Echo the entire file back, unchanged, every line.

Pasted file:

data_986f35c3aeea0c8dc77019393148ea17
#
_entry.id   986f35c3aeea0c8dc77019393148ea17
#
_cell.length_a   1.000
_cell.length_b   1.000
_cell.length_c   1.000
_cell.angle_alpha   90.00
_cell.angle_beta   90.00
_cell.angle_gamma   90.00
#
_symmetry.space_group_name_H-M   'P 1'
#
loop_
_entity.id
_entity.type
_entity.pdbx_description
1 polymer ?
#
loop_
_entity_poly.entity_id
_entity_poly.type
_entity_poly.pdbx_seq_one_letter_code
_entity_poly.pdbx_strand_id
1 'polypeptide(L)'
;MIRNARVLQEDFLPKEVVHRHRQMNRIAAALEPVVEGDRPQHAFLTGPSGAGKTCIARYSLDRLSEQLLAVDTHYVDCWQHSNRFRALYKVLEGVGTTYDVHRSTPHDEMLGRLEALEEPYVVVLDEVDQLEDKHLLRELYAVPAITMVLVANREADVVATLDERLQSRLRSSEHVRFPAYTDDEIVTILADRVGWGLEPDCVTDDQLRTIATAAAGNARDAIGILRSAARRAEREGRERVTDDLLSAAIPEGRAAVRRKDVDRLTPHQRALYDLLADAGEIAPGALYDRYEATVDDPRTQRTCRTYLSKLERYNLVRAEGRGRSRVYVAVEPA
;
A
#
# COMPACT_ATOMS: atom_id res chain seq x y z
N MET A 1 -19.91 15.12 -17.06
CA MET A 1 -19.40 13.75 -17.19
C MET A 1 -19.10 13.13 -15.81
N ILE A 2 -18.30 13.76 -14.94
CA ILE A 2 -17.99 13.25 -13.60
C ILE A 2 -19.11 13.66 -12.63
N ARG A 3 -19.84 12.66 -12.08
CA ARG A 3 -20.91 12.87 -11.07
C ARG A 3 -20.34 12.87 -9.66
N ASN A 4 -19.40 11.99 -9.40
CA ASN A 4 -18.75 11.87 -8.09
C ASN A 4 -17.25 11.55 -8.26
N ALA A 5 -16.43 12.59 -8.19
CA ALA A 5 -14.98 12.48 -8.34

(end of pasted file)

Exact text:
data_986f35c3aeea0c8dc77019393148ea17
#
_entry.id   986f35c3aeea0c8dc77019393148ea17
#
_cell.length_a   1.000
_cell.length_b   1.000
_cell.length_c   1.000
_cell.angle_alpha   90.00
_cell.angle_beta   90.00
_cell.angle_gamma   90.00
#
_symmetry.space_group_name_H-M   'P 1'
#
loop_
_entity.id
_entity.type
_entity.pdbx_description
1 polymer ?
#
loop_
_entity_poly.entity_id
_entity_poly.type
_entity_poly.pdbx_seq_one_letter_code
_entity_poly.pdbx_strand_id
1 'polypeptide(L)'
;MIRNARVLQEDFLPKEVVHRHRQMNRIAAALEPVVEGDRPQHAFLTGPSGAGKTCIARYSLDRLSEQLLAVDTHYVDCWQHSNRFRALYKVLEGVGTTYDVHRSTPHDEMLGRLEALEEPYVVVLDEVDQLEDKHLLRELYAVPAITMVLVANREADVVATLDERLQSRLRSSEHVRFPAYTDDEIVTILADRVGWGLEPDCVTDDQLRTIATAAAGNARDAIGILRSAARRAEREGRERVTDDLLSAAIPEGRAAVRRKDVDRLTPHQRALYDLLADAGEIAPGALYDRYEATVDDPRTQRTCRTYLSKLERYNLVRAEGRGRSRVYVAVEPA
;
A
#
# COMPACT_ATOMS: atom_id res chain seq x y z
N MET A 1 -19.91 15.12 -17.06
CA MET A 1 -19.40 13.75 -17.19
C MET A 1 -19.10 13.13 -15.81
N ILE A 2 -18.30 13.76 -14.94
CA ILE A 2 -17.99 13.25 -13.60
C ILE A 2 -19.11 13.66 -12.63
N ARG A 3 -19.84 12.66 -12.08
CA ARG A 3 -20.91 12.87 -11.07
C ARG A 3 -20.34 12.87 -9.66
N ASN A 4 -19.40 11.99 -9.40
CA ASN A 4 -18.75 11.87 -8.09
C ASN A 4 -17.25 11.55 -8.26
N ALA A 5 -16.43 12.59 -8.19
CA ALA A 5 -14.98 12.48 -8.34